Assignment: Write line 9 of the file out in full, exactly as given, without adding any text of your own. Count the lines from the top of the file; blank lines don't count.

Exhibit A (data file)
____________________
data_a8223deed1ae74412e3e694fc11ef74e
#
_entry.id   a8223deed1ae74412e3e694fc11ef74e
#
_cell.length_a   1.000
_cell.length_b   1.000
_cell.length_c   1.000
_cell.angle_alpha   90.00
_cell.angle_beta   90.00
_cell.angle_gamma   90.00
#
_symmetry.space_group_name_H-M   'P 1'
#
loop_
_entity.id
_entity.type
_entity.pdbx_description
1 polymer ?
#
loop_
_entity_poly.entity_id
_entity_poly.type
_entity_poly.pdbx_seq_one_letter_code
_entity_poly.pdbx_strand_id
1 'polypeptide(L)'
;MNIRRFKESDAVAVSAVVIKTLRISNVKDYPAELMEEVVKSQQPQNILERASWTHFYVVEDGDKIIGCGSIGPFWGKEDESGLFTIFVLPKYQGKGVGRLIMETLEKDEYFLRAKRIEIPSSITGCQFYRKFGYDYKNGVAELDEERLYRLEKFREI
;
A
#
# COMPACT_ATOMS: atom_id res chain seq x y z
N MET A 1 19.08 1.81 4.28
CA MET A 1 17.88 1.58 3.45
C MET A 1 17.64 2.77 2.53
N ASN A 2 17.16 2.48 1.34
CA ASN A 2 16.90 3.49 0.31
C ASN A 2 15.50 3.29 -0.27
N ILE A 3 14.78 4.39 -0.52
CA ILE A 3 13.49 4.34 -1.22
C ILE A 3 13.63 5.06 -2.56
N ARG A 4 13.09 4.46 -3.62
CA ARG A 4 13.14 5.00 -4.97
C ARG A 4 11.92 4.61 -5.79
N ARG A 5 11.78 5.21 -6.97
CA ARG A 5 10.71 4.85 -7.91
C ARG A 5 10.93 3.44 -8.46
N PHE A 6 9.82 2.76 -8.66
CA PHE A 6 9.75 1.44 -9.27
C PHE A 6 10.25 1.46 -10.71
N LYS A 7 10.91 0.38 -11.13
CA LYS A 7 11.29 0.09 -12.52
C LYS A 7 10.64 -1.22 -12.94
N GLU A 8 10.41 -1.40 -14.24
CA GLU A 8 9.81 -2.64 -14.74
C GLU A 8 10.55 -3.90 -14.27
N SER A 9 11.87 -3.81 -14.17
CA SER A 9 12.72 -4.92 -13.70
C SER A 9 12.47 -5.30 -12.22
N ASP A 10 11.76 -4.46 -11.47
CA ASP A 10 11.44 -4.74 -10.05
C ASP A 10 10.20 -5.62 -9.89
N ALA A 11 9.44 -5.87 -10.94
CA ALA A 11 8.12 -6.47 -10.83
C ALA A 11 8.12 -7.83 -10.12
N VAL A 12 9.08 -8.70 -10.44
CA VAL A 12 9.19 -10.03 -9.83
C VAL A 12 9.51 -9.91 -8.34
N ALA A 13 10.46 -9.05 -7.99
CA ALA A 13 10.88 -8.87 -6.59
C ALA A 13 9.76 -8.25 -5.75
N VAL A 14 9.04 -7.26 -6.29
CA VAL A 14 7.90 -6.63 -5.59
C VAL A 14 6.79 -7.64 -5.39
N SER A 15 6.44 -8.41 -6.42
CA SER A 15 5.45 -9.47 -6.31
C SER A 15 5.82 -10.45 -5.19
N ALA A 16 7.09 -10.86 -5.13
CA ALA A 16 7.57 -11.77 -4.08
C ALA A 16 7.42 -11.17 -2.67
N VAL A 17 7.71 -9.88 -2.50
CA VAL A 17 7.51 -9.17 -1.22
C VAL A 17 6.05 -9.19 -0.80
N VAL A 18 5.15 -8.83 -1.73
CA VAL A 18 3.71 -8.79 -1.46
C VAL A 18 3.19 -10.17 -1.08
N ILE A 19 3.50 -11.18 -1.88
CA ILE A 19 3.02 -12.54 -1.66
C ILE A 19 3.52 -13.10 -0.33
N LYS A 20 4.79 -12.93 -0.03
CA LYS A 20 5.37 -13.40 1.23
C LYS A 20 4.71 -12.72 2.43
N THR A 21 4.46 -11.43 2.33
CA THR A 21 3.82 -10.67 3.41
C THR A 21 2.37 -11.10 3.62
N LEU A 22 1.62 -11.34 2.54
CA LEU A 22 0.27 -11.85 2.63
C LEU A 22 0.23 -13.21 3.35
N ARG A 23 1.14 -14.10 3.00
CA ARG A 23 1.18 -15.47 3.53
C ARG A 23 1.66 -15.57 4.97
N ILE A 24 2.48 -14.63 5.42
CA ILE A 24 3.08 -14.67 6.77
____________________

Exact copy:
_cell.angle_beta   90.00